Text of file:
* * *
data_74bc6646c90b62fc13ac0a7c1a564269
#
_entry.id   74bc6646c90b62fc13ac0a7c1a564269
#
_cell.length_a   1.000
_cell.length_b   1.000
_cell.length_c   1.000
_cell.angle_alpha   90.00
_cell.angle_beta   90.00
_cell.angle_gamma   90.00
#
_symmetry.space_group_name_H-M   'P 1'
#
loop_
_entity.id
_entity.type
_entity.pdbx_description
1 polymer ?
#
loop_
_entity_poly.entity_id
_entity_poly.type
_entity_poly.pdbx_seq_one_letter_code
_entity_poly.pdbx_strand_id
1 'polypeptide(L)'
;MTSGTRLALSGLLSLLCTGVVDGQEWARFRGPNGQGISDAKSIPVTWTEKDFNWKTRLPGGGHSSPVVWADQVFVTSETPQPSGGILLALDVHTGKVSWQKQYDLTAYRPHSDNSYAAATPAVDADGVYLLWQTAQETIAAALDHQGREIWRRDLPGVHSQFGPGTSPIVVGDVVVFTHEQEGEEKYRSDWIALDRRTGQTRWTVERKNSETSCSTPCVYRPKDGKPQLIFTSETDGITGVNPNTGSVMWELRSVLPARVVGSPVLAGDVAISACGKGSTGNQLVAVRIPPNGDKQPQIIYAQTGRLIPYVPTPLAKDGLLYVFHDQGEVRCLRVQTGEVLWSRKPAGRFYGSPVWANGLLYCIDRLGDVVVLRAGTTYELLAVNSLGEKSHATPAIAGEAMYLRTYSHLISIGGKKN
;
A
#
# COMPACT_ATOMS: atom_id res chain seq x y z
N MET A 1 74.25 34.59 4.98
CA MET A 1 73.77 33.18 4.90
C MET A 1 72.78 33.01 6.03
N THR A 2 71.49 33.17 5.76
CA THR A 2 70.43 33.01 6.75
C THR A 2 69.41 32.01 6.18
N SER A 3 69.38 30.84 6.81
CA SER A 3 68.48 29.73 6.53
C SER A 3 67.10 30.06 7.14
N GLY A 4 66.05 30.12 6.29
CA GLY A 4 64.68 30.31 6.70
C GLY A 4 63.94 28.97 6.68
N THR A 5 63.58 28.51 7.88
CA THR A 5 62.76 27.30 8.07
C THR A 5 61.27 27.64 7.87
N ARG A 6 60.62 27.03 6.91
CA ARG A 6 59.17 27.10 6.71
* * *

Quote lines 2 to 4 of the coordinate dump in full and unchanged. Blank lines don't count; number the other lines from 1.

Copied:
#
_entry.id   74bc6646c90b62fc13ac0a7c1a564269
#